One of the falls on the Apsley, Conrad Martens
Watercolor and gouache, 18 x 24 inches (66 x 46 cm); in the collection of the National Gallery of Victoria. Their image is zoomable, even though they don’t give a visible indication to that effect — click on their image to enlarge. There is also a zoomable version on Google Art Project and a downloadable file on Wikimedia Commons.
Though the landscape looks like a cross between Chinese ink paintings of stylized mountains and a fantasy artist’s interpretation of Conan Doyle’s Lost World, this beautiful watercolor by English-Australian painter Conrad Martens is of a real place in New South Wales, Australia.
Reportedly, Martens exaggerated the height a bit for dramatic effect, confronted with the challenge of conveying the feeling of a place like this in an relatively small painting.
Martins has combined transparent and opaque watercolors here to great effect — in particular, using the bold qualities of the former in the foreground, and the delicate atmospheric quality of the latter in the distance.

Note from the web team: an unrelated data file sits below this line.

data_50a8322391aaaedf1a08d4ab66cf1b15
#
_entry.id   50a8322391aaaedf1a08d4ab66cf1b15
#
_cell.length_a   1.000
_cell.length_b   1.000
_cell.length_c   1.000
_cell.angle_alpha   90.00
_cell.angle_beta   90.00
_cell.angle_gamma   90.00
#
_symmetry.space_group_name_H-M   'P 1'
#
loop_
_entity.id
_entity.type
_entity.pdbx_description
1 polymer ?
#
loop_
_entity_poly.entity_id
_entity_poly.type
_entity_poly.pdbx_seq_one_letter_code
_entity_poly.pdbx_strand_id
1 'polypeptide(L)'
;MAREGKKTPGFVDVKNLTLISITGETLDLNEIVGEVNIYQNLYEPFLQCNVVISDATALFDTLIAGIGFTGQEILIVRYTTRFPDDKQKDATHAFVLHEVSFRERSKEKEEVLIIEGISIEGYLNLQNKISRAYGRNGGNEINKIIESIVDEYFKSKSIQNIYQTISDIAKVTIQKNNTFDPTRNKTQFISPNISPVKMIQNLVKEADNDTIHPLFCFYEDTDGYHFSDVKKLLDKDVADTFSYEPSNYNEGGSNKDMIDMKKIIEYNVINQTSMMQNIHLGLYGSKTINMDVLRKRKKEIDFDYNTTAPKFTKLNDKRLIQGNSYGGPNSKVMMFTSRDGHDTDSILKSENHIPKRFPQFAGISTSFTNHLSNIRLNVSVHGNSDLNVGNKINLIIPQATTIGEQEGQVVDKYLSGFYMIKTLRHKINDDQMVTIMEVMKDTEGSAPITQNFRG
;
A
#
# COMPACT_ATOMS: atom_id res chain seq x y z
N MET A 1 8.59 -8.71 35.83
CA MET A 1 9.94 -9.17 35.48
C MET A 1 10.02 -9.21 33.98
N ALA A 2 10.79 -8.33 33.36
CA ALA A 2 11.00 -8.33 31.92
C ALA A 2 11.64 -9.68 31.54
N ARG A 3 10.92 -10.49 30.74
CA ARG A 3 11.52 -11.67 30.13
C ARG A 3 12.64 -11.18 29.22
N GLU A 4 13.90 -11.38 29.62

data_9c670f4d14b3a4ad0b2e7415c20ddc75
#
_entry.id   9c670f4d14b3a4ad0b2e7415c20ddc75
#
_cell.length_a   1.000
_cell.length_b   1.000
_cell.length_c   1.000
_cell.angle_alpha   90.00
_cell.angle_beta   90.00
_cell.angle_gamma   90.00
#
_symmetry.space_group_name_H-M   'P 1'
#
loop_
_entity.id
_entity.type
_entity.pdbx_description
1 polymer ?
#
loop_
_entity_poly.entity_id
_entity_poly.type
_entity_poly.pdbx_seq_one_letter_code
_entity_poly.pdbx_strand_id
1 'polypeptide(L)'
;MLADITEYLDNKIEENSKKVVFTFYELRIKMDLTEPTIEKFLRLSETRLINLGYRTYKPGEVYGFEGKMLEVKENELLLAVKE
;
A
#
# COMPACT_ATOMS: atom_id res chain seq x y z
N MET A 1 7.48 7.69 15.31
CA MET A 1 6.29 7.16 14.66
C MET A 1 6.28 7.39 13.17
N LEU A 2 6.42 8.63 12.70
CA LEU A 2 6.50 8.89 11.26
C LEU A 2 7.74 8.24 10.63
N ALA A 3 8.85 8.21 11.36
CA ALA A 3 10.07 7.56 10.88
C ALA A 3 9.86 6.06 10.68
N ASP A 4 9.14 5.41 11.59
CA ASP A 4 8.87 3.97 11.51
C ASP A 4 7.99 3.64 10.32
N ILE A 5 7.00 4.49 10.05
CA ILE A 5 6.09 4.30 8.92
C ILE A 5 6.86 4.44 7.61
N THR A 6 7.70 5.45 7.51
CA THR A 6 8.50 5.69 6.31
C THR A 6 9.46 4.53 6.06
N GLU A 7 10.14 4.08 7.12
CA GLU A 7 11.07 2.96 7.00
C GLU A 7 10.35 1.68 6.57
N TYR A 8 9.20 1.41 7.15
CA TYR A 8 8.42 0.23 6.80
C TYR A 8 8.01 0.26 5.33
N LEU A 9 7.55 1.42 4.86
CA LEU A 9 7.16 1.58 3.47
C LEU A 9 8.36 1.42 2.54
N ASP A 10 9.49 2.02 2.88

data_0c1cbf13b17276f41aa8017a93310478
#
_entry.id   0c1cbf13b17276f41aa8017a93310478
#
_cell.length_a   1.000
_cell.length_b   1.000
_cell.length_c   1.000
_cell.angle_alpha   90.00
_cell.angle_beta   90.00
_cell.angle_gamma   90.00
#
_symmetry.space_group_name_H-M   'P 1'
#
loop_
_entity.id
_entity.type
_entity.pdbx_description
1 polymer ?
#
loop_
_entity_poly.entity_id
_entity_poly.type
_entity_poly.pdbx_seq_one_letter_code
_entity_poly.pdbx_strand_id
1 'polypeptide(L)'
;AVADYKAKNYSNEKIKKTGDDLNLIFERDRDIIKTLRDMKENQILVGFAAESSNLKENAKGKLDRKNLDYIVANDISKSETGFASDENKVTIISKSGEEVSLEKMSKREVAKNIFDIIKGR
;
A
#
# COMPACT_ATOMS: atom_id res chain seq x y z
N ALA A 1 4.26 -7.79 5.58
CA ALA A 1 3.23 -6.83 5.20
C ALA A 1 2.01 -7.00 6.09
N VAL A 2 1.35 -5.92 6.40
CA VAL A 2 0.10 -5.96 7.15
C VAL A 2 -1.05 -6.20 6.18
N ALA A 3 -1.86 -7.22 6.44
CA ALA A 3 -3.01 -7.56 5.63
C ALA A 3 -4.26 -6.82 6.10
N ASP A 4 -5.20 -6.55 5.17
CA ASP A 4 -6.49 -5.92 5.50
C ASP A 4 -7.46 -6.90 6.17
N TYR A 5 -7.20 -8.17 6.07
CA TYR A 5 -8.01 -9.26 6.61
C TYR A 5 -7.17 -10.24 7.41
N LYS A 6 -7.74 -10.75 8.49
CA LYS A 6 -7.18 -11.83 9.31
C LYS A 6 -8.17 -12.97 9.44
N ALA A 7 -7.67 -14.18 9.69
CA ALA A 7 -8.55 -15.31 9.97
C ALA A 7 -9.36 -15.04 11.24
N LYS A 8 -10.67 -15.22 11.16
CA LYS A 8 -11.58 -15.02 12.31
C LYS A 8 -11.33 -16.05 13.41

I love the attention to the texture of the foreground trees, and little touches like the break in the trees at the top left of the middle prominence (images above, third down).
This is one of those dramatic landscape vistas that artists anchor to the foreground with closer details to give them scope and a point of context for the viewer. It’s intersting to compare this to another of Martens’ paintings of the same region, Apsley Falls, in the collection of the Art Gallery of New South Wales.